You basically have to decide how long you want this to last for (is it an heirloom greenhouse you want to last centuries? You could go full-scale and build a foundation suitable for a house) and the trade-offs for how much time, money and labor you want to put in.
One thing you could consider is building a square outline of a foundation (say, about a foot of width), instead of digging out the full square underneath the structure.
The digging and gravel will give you drainage, which will help prevent movement from frost.
Something to elevate the shed off the ground (like your 4x4s) will keep it from sitting on damp soil and will help the floor last longer.
Your rebar will keep the shed from moving off its base with strong winds, or just movement over time.
>What should I be using?
I got my gravel for setting up a shed foundation from the same place that sells me mulch. I just called and asked for their recommendation.
>Would I be better off hiring a professional or is this doable for someone slightly handy?
The plan you’ve laid out is doable for someone handy, just a lot of manual labor. The one big thing you need to figure out is how you’re installing that rebar. I can just picture a gravel-filled hole with 4x4s on top, looking at the rebar, and thinking…. “shit”. You’ll probably want to put the rebar in place, then pour the gravel in.
The only other thing I haven’t seen you mention is a tamper. It’s just a big square of metal with a long wooden handle on it. You use that to compress the soil before putting down the landscaping fabric, then again every wheelbarrow load to tamp down the gravel.
Were you pricing out bulk stone options from Home Depot/etc, or actual landscape supply places? I would be shocked if you can’t get #57 stone or something delivered at a reasonable price (this is what we used in our greenhouse)
full project writeup here:
We opted to go below ground for slightly more temperature stability and additional interior height (instead of building a kneewall above ground and catching more wind exposure and looking odd unless we did nice-looking brick work or something
And to add, if you create a foundation, your local officials may have something to say about it. Since it has a foundation it becomes a structure and goes into a whole potential process of permits and regulations because it could be considered a permanent structure.
Decomposed granite is a great choice, it compacts down real nice and hard without too much effort. Kinda a pain to shovel though.
What sort of frost heave are you expecting though? If that’s an issue you might wanna overbuild the foundation say with deep concrete. Could do a few corner/side cylinders and set the greenhouse on those.
I got a greenhouse about the same size, similar ground. I made it easy for myself. Dug an 4 inch deep trench around the base and filled it with aggregate. Put some light concrete blocks on that and mortared them together and finish them with mortar. Then I anchored the base of the greenhouse to that foundation.
Don’t get hurricanes here but have had some strong storms here and it’s still standing.
I recently build a greenhouse myself, as the base I first mowed the grass totally down to the earth, afterwards i placed a lining on top and then (for my 3x5m area) around half a ton of gravel. That smoothed out everything on the ground and afterwards I could build on top.
Only works if you want your greenhouse to use pots only tho.
I would go with a concrete pier foundation- gets away from HOA slab issues, is easy to do if you rent an auger for the pier holes and you can mix the concrete yourself and use concrete forms for a clean look. Here’s a video I just found that discusses it! You get benefits of Slab foundation but it’s easier to DIY and if ever needed to remove.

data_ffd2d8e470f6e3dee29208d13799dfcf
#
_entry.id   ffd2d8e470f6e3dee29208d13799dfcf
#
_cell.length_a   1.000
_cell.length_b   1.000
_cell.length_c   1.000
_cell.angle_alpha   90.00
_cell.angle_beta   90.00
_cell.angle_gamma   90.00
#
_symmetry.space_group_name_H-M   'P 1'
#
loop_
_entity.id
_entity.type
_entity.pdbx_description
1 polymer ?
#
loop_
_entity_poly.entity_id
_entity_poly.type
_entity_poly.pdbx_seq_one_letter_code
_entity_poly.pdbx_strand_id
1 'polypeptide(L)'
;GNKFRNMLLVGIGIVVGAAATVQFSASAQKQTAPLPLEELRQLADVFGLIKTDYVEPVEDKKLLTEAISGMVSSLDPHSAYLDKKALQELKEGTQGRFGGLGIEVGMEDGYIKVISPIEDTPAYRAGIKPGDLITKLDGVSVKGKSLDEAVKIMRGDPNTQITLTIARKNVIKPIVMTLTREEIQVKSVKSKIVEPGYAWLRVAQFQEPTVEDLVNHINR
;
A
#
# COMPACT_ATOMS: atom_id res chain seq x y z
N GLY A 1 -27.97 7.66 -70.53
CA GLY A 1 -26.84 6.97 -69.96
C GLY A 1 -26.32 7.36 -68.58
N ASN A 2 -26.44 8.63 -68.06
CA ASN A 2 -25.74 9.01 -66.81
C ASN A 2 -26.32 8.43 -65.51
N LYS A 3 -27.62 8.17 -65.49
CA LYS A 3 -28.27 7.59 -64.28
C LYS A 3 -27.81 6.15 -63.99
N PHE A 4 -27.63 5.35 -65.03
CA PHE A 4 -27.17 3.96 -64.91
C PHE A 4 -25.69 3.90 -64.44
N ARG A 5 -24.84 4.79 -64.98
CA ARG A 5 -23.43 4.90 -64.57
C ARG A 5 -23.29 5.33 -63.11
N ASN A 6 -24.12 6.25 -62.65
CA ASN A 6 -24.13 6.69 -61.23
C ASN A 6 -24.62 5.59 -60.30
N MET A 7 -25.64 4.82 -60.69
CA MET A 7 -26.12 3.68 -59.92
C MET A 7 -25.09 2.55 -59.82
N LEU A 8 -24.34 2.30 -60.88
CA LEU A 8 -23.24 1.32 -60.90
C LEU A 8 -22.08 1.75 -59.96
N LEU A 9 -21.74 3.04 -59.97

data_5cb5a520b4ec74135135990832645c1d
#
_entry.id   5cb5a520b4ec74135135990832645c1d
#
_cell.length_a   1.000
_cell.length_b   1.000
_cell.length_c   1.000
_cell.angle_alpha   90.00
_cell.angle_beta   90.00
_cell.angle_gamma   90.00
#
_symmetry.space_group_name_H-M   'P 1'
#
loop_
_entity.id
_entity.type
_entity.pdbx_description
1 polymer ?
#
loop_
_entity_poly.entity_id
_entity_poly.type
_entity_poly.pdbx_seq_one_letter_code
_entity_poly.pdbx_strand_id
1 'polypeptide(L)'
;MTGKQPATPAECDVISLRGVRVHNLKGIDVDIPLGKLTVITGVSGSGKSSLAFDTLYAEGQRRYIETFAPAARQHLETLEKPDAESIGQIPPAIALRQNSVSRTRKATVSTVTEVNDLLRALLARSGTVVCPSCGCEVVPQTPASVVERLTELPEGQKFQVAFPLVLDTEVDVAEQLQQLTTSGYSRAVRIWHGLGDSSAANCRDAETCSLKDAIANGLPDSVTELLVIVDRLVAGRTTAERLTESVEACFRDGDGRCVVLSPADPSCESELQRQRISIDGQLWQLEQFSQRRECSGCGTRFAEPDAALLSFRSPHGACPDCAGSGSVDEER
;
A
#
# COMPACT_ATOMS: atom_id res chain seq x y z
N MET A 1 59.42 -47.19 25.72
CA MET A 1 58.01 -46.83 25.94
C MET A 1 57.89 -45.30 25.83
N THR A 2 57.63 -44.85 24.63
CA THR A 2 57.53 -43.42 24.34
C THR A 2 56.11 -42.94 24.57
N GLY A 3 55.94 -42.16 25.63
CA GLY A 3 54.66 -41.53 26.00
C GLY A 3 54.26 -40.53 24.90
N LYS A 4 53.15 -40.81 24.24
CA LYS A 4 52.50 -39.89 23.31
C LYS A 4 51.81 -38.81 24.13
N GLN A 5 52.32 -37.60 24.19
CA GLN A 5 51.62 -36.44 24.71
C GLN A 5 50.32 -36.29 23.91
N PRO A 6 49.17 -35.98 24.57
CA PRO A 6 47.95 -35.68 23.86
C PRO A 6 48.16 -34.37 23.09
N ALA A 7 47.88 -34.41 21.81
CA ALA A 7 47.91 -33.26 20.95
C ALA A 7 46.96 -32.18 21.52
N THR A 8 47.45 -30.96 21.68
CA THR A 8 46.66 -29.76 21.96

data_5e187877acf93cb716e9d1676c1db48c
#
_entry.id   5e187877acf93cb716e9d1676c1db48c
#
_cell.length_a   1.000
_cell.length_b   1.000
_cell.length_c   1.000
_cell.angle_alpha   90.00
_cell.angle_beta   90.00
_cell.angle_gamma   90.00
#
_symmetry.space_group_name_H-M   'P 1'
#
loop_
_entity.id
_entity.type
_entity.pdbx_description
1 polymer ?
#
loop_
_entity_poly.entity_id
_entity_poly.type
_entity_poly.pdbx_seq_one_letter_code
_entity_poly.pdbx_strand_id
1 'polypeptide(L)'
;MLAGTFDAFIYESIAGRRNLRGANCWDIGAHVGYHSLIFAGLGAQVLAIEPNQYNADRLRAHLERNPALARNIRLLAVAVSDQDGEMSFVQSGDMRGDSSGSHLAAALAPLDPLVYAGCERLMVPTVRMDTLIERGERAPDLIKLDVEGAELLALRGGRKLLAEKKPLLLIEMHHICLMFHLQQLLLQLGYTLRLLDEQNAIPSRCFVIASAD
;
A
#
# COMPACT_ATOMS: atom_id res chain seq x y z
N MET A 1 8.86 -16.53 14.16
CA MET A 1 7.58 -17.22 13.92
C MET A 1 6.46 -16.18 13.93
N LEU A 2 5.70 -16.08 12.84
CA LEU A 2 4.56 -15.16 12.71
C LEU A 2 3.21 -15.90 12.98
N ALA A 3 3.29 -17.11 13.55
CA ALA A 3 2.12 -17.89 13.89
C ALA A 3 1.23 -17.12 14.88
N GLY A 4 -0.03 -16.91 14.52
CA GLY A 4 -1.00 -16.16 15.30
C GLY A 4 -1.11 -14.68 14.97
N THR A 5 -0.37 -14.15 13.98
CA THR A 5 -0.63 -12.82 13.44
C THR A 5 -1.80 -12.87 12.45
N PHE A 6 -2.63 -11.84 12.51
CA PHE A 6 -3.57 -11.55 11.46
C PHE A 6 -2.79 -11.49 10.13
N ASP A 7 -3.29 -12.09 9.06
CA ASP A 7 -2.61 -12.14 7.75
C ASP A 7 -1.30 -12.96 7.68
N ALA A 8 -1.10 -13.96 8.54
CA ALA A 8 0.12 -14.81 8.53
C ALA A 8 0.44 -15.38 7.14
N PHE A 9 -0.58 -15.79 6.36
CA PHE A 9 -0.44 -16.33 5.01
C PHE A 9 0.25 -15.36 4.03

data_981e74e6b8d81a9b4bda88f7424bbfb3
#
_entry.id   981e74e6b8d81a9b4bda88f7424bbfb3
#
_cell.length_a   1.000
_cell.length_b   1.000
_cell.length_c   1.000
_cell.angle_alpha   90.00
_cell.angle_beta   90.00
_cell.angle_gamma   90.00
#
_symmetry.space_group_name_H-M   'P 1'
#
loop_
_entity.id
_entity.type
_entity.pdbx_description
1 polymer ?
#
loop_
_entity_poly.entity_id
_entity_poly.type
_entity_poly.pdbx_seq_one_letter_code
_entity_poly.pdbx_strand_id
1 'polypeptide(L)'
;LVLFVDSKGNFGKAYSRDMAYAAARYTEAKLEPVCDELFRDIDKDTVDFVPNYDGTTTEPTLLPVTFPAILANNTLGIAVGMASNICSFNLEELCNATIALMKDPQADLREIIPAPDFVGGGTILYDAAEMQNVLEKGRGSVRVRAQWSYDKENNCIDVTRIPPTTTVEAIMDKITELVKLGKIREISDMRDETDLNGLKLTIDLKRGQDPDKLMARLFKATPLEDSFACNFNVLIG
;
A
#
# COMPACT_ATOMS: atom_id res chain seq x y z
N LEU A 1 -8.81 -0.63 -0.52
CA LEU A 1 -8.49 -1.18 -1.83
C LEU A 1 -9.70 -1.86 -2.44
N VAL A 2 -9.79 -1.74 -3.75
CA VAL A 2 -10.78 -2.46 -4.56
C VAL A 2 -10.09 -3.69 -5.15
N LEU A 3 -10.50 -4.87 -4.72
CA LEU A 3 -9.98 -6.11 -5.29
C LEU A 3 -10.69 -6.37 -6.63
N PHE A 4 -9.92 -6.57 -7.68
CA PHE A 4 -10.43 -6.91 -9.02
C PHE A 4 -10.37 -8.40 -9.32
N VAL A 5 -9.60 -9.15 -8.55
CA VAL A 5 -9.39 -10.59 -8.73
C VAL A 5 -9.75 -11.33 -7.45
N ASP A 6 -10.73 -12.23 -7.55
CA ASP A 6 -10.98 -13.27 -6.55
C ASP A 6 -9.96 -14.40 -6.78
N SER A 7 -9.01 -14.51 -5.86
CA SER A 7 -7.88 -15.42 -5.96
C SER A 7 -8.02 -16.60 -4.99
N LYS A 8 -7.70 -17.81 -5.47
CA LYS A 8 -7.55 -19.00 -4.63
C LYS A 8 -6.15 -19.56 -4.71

I just wanted to add that mine has held up really well for years now and that the “panes” are held in place by clips which also worked really well. But some friends of mine up in the hills mentioned that the three they bought of the same model, flew apart in strong winds. I couldn’t afford to have the happen to the contents, so I bought window caulking sealant and sealed all of the panels into place. Yes, it canceled the warranty. But I doubted that I would ever be asking for said warranty to be honored anyway. And for shelves, I bought the plastic kind you find in hardware stores that are very easy to assemble and won’t rust or warp from getting wet. I was able to fit 7 of them into it.
I’ve got one of the harbor freight ones that size and it’s bolted on a frame of 4x4s, resting on a foundation of pavers laid tight. Mine is also about a foot maybe less away from a fence to the back, and 3′ or so away from my garage to the front of it.
Sidenote if you’re planning on starting seeds in there you *will* need a shade cloth, id recommend greenhouse megastore for one
I did this last year, also a 6×8 about 3 – 4 feet from my fence. I’ve got clay soil also. I used 6×6 pressure treated directly on the ground. 2′ rebar through it. I then screw the greenhouse kit to the 6×6 framing, pretty much every hole it had. I also installed brackets on the inside corners. Landscape fabric and gravel inside. I put rectangular stones down the center that I bought at at a local stoneyard.
You should get the greenhouse before doing any foundation work. They have different requirements and different setups for how they are installed. Mine had a large U-channel metal base and if I had done what I though I needed to do before buying it, I would have wasted a lot of time, money, and energy and on top of that, the whole greenhouse would have been 6 inches too high, and the door frame would have been a step over tripping hazard. I was basically thinking what you were thinking of building a base with posts into the ground but none of that was needed.
Keep in mind this isn’t a house or barn and it doesn’t need the same kind of planning for the foundation.
I believe the point is to dig your foundation below the frost line so you don’t get frost heave.
You can also consider mobile home anchors and strapping. They screw into the ground and then you fasten the strapping from the anchor to the frame. Simple, strong, relatively inexpensive and fast.